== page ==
Dart Learn More | Samaritans Purse Skip to main content

A Disaster Assistance Response Team

A DART provides

A DART provides relief to victims of

A DART provides relief to victims of DISASTER
while sharing the hope of Jesus Christ

Day 1

  • 16:02
  • 17:17
  • 20:45
  • 23:07

Day 2

  • 10:31
  • 14:45
  • 21:40

Day 3

  • 06:00
  • 07:00
  • 07:15
  • 17:34
  • 18:51
  • 19:46
  • 19:58

Day 4 & Beyond

  • 06:00
  • 08:00
  • 08:37
  • Emergency Field Hospital
  • Relief Supplies Distributed
  • Clean Water Points Established
  • Food Distributed
Day 1: 16:02

Disaster Strikes

Day 1: 17:17

Incident Management Team Assembles

Day 1: 20:45

Advance Team Deploys

A small team arrives on the ground within 24 hours of the crisis to assess the greatest needs and prepare for a strategic response.

Day 1: 23:07

First Wave Response Planned

Speed is critical after a disaster. The Incident Management Team works around the clock to identify initial needs based on news reports, intel from church partners, or other information. We immediately start planning a strategic response.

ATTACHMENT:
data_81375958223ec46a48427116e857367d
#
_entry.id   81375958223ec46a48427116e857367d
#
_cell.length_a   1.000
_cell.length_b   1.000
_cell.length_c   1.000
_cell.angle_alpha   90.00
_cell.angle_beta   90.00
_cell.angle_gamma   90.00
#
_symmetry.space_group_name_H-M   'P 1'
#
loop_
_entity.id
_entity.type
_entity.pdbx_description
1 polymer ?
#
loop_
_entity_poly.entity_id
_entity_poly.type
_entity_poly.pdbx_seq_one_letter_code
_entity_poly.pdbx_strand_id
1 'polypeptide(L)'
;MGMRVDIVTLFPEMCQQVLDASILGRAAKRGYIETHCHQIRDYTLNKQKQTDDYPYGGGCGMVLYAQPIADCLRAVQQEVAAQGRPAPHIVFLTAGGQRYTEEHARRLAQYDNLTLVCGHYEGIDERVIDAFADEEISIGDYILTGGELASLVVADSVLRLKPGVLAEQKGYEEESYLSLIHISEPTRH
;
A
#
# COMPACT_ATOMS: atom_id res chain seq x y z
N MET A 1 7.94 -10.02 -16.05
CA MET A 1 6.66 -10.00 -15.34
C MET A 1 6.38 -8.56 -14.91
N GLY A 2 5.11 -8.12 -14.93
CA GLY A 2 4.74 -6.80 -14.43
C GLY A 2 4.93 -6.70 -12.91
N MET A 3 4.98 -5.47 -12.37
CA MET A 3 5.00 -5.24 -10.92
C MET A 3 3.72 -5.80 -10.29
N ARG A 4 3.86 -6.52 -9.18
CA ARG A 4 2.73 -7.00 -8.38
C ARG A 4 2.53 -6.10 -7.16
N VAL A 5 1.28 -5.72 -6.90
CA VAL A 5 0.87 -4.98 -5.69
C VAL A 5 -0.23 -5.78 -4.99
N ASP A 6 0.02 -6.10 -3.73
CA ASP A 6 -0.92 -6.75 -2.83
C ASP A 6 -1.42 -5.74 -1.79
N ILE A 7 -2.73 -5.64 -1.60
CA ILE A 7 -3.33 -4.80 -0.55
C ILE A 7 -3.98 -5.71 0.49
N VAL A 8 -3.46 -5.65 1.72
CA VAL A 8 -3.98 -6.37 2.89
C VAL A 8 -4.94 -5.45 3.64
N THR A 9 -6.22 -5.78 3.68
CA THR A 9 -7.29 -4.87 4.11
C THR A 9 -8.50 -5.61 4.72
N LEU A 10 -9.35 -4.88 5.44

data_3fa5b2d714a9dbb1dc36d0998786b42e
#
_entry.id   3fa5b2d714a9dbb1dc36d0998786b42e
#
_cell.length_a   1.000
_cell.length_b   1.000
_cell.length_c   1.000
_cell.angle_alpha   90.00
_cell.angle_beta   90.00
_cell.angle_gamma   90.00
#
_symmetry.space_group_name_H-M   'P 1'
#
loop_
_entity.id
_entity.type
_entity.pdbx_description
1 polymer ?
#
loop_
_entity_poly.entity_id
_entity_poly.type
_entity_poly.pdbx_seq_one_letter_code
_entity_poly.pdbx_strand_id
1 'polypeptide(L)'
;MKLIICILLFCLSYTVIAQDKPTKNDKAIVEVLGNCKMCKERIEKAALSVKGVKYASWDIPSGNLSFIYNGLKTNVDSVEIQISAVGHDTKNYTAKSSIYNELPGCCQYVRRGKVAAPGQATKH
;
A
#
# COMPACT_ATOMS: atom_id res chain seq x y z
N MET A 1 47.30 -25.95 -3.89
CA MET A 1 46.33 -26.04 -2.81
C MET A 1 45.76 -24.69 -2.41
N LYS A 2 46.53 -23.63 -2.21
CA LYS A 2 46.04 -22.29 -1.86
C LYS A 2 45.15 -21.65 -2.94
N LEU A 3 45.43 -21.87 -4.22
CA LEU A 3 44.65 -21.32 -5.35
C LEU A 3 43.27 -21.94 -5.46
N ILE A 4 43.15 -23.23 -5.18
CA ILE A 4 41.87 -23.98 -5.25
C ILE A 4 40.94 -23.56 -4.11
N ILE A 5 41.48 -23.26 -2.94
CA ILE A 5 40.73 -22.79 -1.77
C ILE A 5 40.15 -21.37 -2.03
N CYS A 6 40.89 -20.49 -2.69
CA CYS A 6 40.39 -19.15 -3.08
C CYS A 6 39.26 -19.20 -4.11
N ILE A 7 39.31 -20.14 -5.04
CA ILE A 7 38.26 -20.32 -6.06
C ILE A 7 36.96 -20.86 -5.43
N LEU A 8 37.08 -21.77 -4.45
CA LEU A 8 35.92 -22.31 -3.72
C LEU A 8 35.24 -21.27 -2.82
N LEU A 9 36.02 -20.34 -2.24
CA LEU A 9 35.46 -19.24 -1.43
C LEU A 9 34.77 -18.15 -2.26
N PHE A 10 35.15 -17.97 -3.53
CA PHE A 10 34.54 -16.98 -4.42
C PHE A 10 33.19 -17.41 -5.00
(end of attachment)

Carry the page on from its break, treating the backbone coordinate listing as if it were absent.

Day 2: 10:31

Dart Formed

A DART is often made up of people from across the globe. Our Incident Management Team alerts DART members of urgent needs and builds the team based on the skill sets needed for each deployment.

Day 2: 14:45

Cargo Trucked to the Hanger

Our warehouses are stocked with supplies ready for immediate deployment.

Day 2: 21:40

DC-8 Loaded

Our cargo plane’s capacity is equivalent to four tractor-trailers of cargo. It’s also specially configured for 32 passengers, allowing us to quickly get the right supplies and people on the ground.

Day 3: 06:00

Personnel Arrive at the hanger

Day 3: 07:00

DC-8 Takes Off

Day 3: 07:15

Advance team reports additional needs